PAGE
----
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[Editorial] No Confrontation Over Primary Rules

Posted May. 04, 2007 03:20,   


The Grand National Party’s two presidential hopefuls - Lee Myung-bak, a former Seoul mayor, and Park Geun-hye, a former GNP chairperson – are meeting today to discuss ways to cope with the internal division within the party in the wake of the defeat in the April 25 by-elections. Hopefully, this meeting fulfills the expectations of the public who want politics with a broader perspective and a benign competition. Lee and Park should focus on the renewal of their party and work toward a fair primary instead of trying to change the rules to their own advantage or shift the burden of the defeat to their party. If they intended to meet just for pictures, they should not have met in the first place.

With the primary coming up in August, the confrontation between the two camps is getting intense. Over the rules of the primary, they argue, “We should reflect the public’s opinion more” or “We should not overhaul the original agreement.” This is only an internal struggle that comes from not knowing exactly what people want. This meeting between the two candidates should serve as an opportunity to end narrow-minded “primary politics.”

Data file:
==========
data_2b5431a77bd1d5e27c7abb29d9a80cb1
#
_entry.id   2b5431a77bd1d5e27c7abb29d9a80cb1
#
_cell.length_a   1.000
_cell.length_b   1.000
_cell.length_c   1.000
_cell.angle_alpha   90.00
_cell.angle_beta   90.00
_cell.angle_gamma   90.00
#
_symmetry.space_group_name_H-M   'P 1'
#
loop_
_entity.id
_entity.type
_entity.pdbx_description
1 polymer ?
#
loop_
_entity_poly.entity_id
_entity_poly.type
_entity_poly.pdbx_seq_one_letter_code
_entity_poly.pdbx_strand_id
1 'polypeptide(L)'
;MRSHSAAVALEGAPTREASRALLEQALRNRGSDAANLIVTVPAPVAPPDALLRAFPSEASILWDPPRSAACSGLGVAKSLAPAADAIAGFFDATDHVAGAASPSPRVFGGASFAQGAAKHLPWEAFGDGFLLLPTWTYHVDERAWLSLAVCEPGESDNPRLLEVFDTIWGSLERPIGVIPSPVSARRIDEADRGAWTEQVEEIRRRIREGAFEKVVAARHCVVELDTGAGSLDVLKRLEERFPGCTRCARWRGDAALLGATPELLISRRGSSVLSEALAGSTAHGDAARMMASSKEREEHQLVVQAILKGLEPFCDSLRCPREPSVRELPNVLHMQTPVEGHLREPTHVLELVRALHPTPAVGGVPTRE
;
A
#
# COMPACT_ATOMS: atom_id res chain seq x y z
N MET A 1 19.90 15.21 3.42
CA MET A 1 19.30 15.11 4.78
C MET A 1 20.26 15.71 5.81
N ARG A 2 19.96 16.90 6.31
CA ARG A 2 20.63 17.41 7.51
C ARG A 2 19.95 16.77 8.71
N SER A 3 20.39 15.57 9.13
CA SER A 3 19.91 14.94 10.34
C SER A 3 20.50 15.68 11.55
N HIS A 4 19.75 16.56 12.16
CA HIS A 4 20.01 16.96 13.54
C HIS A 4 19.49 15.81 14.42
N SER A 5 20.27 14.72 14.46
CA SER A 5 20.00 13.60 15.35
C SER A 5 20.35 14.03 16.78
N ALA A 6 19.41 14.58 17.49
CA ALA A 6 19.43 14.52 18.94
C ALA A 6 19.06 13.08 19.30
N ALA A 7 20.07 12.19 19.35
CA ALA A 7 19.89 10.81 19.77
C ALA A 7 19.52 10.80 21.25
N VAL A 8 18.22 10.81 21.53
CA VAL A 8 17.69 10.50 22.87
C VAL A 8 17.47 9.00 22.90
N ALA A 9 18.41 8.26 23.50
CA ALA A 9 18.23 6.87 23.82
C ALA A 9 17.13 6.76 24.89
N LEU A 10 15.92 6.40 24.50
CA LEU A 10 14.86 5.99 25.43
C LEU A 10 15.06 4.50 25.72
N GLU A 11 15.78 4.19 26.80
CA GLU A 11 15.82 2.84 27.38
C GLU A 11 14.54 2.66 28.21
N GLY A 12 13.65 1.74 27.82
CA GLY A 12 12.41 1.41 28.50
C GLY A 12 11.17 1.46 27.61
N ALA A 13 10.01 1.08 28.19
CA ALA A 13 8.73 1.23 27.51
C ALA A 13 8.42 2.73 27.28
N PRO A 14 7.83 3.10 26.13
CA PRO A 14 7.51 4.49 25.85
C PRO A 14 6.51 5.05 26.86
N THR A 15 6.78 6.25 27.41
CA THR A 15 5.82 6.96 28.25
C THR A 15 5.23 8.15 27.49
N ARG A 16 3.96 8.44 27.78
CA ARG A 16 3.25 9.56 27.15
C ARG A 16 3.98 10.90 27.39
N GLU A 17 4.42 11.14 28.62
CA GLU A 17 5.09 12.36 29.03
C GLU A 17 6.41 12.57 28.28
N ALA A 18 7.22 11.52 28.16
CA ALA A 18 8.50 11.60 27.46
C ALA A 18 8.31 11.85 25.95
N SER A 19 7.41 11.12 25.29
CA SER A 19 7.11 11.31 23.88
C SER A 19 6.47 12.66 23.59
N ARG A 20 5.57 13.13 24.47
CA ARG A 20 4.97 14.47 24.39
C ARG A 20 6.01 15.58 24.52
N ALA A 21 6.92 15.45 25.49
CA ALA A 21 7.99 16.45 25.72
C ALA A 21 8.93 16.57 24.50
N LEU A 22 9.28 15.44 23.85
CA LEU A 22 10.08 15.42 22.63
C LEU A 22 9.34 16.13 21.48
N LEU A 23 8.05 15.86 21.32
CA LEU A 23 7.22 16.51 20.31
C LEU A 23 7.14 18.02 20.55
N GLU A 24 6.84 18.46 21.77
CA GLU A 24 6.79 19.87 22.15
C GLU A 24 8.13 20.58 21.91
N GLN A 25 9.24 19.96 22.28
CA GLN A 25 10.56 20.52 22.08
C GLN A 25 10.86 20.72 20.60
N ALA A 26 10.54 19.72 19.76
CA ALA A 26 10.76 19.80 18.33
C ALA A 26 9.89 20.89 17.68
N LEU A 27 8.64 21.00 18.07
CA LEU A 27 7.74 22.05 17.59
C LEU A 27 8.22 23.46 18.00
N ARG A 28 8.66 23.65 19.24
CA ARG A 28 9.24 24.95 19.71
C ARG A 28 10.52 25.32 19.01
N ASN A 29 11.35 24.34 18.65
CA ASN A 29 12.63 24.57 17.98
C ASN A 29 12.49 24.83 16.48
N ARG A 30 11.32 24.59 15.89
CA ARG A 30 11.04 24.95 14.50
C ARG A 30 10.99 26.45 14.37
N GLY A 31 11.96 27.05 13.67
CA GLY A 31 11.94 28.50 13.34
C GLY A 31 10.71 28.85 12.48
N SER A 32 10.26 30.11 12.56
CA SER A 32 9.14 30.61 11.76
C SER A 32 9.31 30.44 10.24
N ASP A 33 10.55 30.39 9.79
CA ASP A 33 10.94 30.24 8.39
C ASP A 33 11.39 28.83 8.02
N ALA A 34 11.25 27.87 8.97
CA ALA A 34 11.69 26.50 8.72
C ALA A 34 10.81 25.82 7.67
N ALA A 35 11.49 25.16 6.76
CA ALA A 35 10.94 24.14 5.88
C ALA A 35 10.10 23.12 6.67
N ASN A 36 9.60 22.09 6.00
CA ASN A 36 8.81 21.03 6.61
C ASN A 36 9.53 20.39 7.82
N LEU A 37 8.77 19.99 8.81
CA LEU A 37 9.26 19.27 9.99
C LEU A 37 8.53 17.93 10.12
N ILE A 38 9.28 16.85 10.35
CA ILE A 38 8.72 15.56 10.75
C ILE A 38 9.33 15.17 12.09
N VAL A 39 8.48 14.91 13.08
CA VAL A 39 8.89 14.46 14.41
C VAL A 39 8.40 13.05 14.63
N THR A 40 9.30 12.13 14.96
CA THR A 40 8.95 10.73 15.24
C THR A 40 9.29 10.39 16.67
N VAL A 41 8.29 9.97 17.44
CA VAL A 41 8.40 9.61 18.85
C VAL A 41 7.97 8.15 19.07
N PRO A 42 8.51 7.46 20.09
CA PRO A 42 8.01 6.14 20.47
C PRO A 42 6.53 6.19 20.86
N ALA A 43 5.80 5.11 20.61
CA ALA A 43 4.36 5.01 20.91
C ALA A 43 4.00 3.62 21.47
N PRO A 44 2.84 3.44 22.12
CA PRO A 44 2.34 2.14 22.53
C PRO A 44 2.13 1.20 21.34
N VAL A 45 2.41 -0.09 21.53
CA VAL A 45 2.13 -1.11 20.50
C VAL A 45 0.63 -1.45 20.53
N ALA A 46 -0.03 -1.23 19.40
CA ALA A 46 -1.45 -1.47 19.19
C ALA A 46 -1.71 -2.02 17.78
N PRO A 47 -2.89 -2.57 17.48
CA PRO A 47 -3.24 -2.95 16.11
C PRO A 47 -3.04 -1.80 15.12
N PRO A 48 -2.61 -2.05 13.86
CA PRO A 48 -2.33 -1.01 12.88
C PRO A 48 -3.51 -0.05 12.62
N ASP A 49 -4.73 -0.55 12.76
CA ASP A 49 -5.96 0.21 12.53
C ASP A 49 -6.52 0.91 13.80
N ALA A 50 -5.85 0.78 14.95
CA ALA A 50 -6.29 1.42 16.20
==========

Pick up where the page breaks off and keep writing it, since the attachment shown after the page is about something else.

The crisis of the GNP stems from corruption and complacency while enjoying privileges. That is why it lost in the April by-elections and its approval rating went down to the 30 percent level. Indulging in the ’40-0’ victory in the former by-elections after the 2004 general elections, the GNP turned a deaf ear to the voices of voters, the consumers of the political market. Voters want competitive and productive politics that can make this country better, away from the old politics represented by group, money politics and regionalism.

Both Lee and Park have been obsessed with securing supporters within the party and finding other candidate’s faults, claiming that they would win the hearts and minds of party members for the victory in the primary. They did not come up with a Zeitgeist or a national development plan which was able to touch people’s hearts. What the public heard about was only Lee’s “Massive Cross-Country Canal” and Park’s “Train Ferry Plan.”

The problems created during the candidate nomination process also matter. Park, who was a party chairman, and Lee, who was involved directly and indirectly, are not free from the responsibility. Prosecutors raided current GNP chairman Kang’s office yesterday. The entire party was not aware of how serious corruption was getting while benefiting from the criticism of president Roh Moo-hyun’s mismanagement.

The two frontrunners should return the staff and lawmakers, who are now in a task force team for the primary, to the party. Since chairman Kang announced that he would definitely come up with fair rules for the primary, they should believe him. What they have to focus on is the people’s desire to improve the quality of politics.